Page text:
In works of art, analogic representations can be developed using scientific information, but science cannot create genuine analogic representations. To create a genuine analogy, the contexts must be different. Science insists that its works be based entirely on rational associations rooted in quantitative expressions of it’s own language of mathematics. Mathematics can be a tool for developing/describing a shared aspect of an analogy but the difference in contexts can’t be expressed in its language (because it cannot express specific qualities, only generalized quantities). Additionally, the strict focus on rigorous associations is anti-analogic because it severs the phenomena from all that is “unproven” or “unprovable”—which means it is severed from any references to aspects of awareness arising from intuitive sources. The rational mind can only compare one to one correspondences, while the intuitive mind operates akin to the workings of Nature—it can simultaneously incorporate a multiplicity of factors . Nature never isolates the impact of one process from another. It always operates using the interaction of a multiplicity of processes. Since, science is solely concerned with rigorous features of isolated abstractions of the overall phenomena, it can never provide an authentic depiction of Natural phenomena . A combination of rational and intuitive insights must be fostered to evoke a more complete sense of Nature’s manifestations.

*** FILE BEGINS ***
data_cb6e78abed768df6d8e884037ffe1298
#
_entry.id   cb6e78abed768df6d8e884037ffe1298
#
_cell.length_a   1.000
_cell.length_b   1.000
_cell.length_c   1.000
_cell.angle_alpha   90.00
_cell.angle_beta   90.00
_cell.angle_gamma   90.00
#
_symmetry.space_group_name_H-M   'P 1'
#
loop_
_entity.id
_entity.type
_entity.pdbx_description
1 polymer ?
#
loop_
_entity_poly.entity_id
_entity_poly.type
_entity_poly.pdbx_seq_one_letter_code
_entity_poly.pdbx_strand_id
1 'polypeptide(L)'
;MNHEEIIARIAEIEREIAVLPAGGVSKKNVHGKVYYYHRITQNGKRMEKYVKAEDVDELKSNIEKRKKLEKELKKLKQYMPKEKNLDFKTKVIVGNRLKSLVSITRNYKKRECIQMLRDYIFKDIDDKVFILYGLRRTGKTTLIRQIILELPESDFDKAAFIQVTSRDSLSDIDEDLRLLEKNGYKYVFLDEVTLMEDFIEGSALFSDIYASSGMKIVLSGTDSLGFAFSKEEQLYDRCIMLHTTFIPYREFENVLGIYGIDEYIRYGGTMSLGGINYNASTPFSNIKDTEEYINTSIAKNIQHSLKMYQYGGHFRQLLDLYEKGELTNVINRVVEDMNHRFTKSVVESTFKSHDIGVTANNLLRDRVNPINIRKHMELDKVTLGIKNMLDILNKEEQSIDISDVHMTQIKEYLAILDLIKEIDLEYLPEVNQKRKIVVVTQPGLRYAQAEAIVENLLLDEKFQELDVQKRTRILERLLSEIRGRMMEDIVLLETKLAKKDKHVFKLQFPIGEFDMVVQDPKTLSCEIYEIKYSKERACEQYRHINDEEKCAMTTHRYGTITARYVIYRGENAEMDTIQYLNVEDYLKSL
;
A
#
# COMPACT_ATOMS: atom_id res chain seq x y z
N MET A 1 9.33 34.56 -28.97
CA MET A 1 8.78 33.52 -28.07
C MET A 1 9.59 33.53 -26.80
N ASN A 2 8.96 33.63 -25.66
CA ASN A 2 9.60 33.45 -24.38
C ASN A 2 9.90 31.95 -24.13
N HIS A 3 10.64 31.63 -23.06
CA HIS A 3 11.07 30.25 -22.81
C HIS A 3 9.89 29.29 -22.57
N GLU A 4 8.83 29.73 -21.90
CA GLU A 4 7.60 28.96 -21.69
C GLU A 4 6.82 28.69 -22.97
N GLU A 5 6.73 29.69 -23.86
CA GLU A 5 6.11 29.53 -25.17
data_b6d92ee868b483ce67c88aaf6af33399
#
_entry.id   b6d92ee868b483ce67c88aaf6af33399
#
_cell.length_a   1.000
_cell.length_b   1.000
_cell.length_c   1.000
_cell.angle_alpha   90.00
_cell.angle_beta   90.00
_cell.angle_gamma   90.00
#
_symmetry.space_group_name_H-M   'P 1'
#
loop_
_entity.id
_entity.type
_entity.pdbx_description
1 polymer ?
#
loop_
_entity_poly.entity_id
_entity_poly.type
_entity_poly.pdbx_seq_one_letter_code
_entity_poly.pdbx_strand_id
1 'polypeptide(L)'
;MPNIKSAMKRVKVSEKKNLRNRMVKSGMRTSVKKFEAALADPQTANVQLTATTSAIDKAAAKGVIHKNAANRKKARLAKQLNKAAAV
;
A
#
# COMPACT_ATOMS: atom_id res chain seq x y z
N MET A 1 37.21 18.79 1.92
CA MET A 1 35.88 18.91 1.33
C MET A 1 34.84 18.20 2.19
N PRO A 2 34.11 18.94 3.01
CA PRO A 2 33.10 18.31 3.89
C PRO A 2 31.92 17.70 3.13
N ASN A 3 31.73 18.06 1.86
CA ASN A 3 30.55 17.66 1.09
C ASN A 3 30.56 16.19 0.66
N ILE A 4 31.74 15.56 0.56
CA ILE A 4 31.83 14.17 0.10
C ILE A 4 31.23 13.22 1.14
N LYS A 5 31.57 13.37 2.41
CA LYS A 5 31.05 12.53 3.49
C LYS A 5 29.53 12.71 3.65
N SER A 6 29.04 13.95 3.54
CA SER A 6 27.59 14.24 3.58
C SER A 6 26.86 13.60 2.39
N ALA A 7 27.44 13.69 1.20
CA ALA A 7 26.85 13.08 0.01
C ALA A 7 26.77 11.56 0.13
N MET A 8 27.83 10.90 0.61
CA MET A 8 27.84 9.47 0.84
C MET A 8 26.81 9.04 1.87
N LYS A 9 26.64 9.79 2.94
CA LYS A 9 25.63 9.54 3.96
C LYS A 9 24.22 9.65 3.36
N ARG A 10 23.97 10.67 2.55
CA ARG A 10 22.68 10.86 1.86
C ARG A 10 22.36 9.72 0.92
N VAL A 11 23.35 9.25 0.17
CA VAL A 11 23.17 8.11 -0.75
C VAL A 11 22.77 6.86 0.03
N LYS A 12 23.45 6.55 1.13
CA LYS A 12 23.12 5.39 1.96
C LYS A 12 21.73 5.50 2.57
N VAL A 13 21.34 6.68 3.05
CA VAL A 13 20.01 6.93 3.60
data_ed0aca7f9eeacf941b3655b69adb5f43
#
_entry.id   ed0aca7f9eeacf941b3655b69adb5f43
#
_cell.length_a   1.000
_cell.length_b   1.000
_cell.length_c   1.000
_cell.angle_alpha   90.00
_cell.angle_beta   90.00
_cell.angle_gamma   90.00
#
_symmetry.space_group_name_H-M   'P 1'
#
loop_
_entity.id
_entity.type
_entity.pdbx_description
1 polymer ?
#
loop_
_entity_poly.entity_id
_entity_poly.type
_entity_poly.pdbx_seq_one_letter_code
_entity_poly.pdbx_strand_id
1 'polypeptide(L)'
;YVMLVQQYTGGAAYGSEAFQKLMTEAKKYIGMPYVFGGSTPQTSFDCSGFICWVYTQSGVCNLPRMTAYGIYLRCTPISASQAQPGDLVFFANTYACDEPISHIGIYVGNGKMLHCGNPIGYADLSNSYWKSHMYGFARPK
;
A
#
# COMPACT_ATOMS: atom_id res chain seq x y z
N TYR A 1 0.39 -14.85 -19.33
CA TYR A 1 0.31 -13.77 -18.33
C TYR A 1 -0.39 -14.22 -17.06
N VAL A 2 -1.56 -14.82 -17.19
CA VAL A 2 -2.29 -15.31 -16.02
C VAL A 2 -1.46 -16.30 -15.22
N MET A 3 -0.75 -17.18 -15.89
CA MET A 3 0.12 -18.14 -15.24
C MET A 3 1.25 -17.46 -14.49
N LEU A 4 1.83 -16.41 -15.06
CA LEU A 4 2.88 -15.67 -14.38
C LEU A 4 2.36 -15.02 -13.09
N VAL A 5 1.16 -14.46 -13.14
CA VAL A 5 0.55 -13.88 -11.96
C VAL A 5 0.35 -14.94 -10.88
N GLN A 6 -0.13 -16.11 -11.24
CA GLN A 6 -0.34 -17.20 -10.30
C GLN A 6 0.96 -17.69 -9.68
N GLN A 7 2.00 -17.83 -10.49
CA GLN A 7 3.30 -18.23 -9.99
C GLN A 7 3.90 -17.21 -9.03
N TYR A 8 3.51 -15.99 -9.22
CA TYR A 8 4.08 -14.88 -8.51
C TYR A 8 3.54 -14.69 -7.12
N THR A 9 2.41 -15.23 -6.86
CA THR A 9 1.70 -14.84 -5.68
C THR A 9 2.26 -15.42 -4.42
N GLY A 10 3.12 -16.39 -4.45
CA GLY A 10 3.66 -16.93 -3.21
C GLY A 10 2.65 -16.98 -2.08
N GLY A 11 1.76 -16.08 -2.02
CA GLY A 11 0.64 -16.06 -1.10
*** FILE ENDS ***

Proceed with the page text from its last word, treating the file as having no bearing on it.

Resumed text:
We talk about interdisciplinary approaches to research but our academic institutions segregate the humanities and sciences into entirely different schools. And even within those schools, information is further segregated into departments, subjects, and specializations. To become genuinely interdisciplinary, education must do away with the idea of the disciplinary boundaries which are at the very foundation of its institutional structure. The current structure was devised because it supports the dissemination of information for the purposes of creating products, providing practical services, and sustaining a careerist institutional hierarchy. But this segregation inhibits a genuine understanding of the inherent interrelationship of various aspects of human experience with the workings of Nature.